By Daizo Teramoto and Hideki Kitami, staff writers
On Nov. 25, the Ministry of Defense announced the overall findings of the interim report prepared by outside contractors regarding the alternatives to the scrapped plan to deploy land-based Aegis Ashore missile defense batteries. The report confirmed the “technological feasibility” of installing Aegis Ashore functions offshore, effectively providing the technological backing for the government’s plan to build new destroyers to carry Aegis Ashore equipment. While the government plans to make a general decision on the alternative by the end of the year, some familiar with the issue are concerned that the government is being hasty in its decision.
Two private companies were contracted by MOD last month to produce a report on technological issues and the cost of converting the equipment developed for the land-based Aegis Ashore to offshore use.
The Japanese government has already signed a contract to purchase SPY-7 radars manufactured by the Lockheed Martin as well as the Aegis system. The government reportedly consulted with the U.S. on the feasibility of converting them to offshore use. The government received confirmation that modifications would enable the system to be operated offshore.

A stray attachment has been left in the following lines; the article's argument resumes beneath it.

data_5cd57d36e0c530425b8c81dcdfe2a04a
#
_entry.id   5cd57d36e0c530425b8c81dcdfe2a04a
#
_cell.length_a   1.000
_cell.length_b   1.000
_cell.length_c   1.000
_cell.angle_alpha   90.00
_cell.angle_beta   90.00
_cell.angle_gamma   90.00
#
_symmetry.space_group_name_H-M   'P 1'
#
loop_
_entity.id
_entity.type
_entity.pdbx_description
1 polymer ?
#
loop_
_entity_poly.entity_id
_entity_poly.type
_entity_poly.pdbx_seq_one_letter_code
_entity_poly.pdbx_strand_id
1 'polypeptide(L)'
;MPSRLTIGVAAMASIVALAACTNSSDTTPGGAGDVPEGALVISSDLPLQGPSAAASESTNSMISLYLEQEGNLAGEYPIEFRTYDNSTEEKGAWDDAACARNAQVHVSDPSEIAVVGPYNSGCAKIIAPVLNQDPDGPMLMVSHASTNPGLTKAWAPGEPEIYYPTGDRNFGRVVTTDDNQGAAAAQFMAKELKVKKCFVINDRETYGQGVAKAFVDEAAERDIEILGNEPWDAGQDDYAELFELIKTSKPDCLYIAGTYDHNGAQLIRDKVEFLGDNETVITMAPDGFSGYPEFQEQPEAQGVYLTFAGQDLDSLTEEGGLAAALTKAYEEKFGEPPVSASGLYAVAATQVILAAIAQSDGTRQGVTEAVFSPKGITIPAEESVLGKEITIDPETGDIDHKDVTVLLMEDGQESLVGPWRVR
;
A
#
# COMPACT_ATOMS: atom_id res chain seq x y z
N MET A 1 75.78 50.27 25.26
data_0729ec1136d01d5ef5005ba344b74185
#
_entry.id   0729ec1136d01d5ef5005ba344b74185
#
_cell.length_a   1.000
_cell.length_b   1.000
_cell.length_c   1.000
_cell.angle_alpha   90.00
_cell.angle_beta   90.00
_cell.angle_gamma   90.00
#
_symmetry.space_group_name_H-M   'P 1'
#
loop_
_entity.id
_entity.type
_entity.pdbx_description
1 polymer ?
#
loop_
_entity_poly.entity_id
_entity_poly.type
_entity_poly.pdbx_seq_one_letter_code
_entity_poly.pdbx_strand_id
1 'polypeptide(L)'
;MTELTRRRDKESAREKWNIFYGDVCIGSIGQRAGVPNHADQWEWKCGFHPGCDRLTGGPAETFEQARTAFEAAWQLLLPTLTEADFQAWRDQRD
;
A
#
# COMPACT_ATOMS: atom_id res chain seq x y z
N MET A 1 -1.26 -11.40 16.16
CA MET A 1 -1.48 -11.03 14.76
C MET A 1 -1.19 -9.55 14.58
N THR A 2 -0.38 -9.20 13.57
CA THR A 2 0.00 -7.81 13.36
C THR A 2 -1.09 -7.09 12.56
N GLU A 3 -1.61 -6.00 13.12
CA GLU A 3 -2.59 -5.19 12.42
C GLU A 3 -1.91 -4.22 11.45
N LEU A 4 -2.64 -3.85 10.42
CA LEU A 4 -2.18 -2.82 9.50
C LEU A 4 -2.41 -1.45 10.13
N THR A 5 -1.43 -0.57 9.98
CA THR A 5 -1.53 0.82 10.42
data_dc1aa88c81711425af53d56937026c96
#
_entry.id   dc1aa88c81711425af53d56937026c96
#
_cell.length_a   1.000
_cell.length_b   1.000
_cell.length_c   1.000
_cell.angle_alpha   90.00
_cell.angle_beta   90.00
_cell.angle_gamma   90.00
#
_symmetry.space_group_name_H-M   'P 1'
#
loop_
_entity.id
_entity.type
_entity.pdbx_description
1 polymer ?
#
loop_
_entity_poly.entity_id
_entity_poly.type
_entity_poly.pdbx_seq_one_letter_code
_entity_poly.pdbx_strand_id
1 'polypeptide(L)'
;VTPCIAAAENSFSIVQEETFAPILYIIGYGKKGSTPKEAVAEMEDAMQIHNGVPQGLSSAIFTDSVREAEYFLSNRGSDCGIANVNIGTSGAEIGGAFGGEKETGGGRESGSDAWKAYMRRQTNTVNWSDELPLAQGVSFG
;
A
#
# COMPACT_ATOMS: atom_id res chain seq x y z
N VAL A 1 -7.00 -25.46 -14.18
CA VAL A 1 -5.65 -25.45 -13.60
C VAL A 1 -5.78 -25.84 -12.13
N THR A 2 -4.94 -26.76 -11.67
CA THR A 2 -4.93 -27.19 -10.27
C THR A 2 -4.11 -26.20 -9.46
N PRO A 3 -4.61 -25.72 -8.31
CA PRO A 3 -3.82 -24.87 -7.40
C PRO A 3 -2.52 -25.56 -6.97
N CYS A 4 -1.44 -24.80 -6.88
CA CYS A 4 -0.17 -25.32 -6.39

To date, there has been no instance where an SPY-7 has been deployed offshore. The U.S. government, however, responded to the inquiry by stating that (the radar’s capabilities) won’t be affected by being used offshore. The U.S. side expressed the view that the same basic ballistic missile defense (BMD) capability of the Aegis Ashore system will still be achieved by installing the system on an alternative offshore option, such as on new destroyers.
Based on this information provided by the U.S., the contractors determined that “it is technologically feasible to design and build an alternative offshore option” and concluded that they have “confirmed the technological feasibility” of installing Aegis Ashore functions on an offshore option.
The interim report effectively gave the green light to the offshore alternatives under consideration by the government. At a meeting held on the same day after the announcement, many LDP Diet members specializing in security affairs supported building new Aegis destroyers.
The original plan to deploy the Aegis Ashore system was cancelled because of a technological problem that surfaced after the government had made the decision to introduce the system. An LDP member specializing in defense matters expressed the concern that “the MOD might repeat the same mistake, as the ministry tends not to be careful enough about the technological details.”
“The government has not sufficiently explained their insistence on using the SPY-7 despite the fact it has never been used offshore,” said Meikai University professor Tetsuo Kotani, who studies security issues. “Instead of using this opportunity to start a comprehensive discussion on Japan’s missile defense, the government seems to be prioritizing sticking to the time schedule,” Kotani added.